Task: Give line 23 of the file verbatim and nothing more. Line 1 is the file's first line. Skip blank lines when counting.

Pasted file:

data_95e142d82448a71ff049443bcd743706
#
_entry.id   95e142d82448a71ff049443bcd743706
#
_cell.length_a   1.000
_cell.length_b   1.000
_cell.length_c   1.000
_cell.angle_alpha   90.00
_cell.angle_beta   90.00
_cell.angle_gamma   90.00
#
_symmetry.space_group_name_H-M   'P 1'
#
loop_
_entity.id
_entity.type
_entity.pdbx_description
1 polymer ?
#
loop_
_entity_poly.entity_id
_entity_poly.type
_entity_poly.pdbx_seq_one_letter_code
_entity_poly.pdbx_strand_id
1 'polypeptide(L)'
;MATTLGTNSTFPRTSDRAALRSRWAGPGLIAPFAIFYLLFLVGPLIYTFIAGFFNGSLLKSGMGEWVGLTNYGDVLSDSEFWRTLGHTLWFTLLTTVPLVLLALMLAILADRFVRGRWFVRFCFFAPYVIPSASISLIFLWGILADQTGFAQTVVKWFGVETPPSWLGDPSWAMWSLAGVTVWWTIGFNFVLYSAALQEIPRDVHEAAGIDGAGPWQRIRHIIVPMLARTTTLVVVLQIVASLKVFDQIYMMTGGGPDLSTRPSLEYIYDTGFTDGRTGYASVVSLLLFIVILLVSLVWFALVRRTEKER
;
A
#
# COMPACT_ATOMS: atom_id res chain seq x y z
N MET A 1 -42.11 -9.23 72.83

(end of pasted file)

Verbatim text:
_entity_poly.pdbx_seq_one_letter_code